At 37 years old, Itang Zaenal stands out as a young farmer collaborating with Trees4Trees as a tree grower in Mandalahaji Village, Bandung Regency. In contrast to his peers who often seek employment outside the village, Itang has made a choice to remain within his community. He skillfully tends to his plot of land and has effectively generated income from its produce for several years.
Become a farmer since his young age
Itang owns a parcel of land situated approximately 1 kilometer from the Cirasea sub-watershed, a tributary of the Citarum river. On this land, he cultivates both timber and various crops, aiming to secure both short-term and long-term income sources. The yields he generates from his land enable him to provide for his family, including his two children.
However, Itang’s journey as a farmer commenced at a remarkably young age. At just seventeen years old, he decided to follow his passion and become a farmer.
“In those times, very few young individuals showed interest in farming. This was due to the mistaken belief that farming couldn’t lead to substantial earnings. I stood among the minority of young villagers who opted to remain in our community and pursue farming. Most of them preferred urban employment,” he revealed.
Itang also acknowledged that prior to his decision to settle in Mandalahaji village, he had briefly worked in the city of Bandung. “City life didn’t resonate with me, I suppose. The rigid work hours left me with minimal opportunity to engage in activities I enjoyed,” Itang expressed.
Benefiting from Trees4Trees’ Citarum rehabilitation tree planting program
In 2022, Itang was presented with the opportunity in the tree-planting program initiated by Trees4Trees, sponsored by AstraZeneca and One Tree Planted. “The idea thrilled me, as I received tree seedlings completely free of charge and I get to keep all the results for myself. It was a significant help for me,” Itang expressed
Focusing on planting bur-flower (Jabon) trees and coffee, Itang intends to gain long-term benefits. “Jabon is very well-suited to the soil conditions in my field, so it grows exceptionally well in this area. Jabon also regenerates new shoots automatically after being cut down, ensuring constant flourishing. Coffee, on the other hand, is a promising commodity. With more coffee trees, I can earn a better income,” Itang explained.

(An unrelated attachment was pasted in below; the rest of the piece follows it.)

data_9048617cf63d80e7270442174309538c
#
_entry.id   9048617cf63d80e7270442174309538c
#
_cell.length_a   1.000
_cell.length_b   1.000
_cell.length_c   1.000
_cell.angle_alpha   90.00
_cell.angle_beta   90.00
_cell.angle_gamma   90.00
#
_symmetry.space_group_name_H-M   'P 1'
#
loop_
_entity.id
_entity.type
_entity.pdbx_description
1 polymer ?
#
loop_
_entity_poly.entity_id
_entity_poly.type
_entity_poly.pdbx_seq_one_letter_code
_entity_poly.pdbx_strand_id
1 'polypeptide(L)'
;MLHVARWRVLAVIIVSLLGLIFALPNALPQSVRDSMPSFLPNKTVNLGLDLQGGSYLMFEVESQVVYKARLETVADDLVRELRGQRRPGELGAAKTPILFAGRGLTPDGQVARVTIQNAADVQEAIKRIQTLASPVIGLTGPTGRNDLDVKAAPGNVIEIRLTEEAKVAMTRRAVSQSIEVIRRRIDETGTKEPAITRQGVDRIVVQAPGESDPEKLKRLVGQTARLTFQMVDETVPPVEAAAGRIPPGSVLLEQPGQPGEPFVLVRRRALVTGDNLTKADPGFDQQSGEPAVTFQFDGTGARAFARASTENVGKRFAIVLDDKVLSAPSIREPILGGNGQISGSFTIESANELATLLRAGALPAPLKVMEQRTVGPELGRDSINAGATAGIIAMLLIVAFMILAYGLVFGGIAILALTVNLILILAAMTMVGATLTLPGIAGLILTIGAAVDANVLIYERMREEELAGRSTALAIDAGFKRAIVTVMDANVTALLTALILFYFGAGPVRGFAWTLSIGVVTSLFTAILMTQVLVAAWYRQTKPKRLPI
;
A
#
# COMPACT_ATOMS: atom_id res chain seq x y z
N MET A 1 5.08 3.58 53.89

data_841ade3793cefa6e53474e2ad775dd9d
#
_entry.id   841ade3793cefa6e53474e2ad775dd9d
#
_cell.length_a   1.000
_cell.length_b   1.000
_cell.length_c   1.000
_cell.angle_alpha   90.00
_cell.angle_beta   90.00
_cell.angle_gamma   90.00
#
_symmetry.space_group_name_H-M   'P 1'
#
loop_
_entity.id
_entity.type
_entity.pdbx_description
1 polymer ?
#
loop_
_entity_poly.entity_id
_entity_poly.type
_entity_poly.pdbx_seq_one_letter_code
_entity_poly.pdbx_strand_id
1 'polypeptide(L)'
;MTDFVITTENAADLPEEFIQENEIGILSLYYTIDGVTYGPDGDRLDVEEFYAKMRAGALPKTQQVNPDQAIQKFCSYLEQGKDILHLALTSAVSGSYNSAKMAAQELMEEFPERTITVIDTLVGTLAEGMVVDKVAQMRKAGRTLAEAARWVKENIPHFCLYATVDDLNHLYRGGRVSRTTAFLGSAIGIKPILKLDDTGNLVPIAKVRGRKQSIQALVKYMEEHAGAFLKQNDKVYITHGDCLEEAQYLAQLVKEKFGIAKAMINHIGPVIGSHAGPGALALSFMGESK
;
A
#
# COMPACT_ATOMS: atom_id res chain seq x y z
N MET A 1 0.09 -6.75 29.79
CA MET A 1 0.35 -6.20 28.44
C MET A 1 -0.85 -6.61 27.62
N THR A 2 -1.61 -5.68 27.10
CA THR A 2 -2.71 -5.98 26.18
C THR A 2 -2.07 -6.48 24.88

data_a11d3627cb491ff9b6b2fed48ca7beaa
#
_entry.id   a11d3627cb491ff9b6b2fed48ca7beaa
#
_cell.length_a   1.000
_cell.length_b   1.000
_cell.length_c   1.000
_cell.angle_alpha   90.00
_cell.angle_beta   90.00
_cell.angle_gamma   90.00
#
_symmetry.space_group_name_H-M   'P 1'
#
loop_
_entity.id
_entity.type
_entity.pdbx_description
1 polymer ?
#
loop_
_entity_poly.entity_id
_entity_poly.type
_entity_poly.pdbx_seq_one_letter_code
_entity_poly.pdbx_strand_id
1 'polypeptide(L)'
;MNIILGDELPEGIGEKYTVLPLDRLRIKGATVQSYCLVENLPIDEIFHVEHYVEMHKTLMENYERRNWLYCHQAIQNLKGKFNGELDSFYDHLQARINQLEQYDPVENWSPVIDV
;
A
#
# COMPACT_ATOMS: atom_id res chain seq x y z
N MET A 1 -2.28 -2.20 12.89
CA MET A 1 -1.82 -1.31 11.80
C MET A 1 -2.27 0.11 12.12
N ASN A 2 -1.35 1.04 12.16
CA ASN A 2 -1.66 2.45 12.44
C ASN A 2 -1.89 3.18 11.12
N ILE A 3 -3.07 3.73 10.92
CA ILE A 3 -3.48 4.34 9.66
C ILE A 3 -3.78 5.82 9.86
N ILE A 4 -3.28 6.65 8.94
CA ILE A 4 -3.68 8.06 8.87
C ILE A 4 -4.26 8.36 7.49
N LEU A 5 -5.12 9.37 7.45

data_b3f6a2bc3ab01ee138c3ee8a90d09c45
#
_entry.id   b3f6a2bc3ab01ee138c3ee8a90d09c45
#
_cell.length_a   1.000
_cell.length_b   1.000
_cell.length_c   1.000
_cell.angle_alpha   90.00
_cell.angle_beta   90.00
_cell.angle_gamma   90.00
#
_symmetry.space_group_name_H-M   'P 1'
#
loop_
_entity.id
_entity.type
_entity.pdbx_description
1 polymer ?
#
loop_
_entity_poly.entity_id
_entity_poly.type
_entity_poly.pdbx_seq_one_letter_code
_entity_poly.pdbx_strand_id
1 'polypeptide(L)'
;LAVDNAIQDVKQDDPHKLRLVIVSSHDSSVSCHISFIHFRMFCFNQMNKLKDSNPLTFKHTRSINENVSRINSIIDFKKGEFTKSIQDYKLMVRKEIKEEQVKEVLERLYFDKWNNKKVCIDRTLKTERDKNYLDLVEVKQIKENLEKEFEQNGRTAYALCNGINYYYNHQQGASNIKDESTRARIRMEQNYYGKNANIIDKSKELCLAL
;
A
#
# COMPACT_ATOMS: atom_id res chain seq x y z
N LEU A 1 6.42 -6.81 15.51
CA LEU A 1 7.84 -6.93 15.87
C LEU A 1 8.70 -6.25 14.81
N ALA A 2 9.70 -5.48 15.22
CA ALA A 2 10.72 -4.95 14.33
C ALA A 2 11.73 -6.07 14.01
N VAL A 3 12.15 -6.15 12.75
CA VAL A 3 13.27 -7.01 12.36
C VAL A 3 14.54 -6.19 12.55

Applying organic farming
Since his beginning, Itang has employed organic farming techniques in nurturing his trees. He has personally crafted fertilizer from the manure of his livestock. “Thank goodness, when I employ organic fertilizers made from the blend of manure and soil, the growth of the trees accelerates significantly,” he exclaimed while gesturing towards the flourishing trees around him.
Itang also expressed his gratitude for the organic fertilizers and pesticides provided by Trees4Trees. He noted that with these organic materials, he managed to foster Jabon trees that grew to around 2 meters in height in just eight months. “The outcome fills me with great excitement,” he confessed. He further added that these organic resources complemented the organic approach he had been practicing for years.
Planting trees, passes down the Citarum springs to the next generation
Itang’s land is situated approximately 15 kilometers from the source of the Citarum River. This location marks the origins of seven springs, which converge to form the Citarum River and its tributaries.
“From these springs, the water flows into the Cirasea River – one of the Citarum’s tributaries that runs near my land. This river holds vital importance for the villagers, serving as a primary irrigation source and sustaining the trees I’ve planted. Thus, preserving both the river and its banks is essential,” Itang emphasized.
He underscores that planting trees along the riverbanks plays a crucial role in curbing erosion and the siltation stemming from river sedimentation.
“With the exceptional spring waters of the Citarum River, my endeavor in tree planting aims to pass on the legacy of healthy water sources to my children and the generations to come. I strive to pass down ‘mata air’ (water springs), not ‘air mata’ (tears). If we neglect our duty to care for it, all that remains to pass down would be tears – nothing of our natural heritage would be left,” Itang passionately conveyed.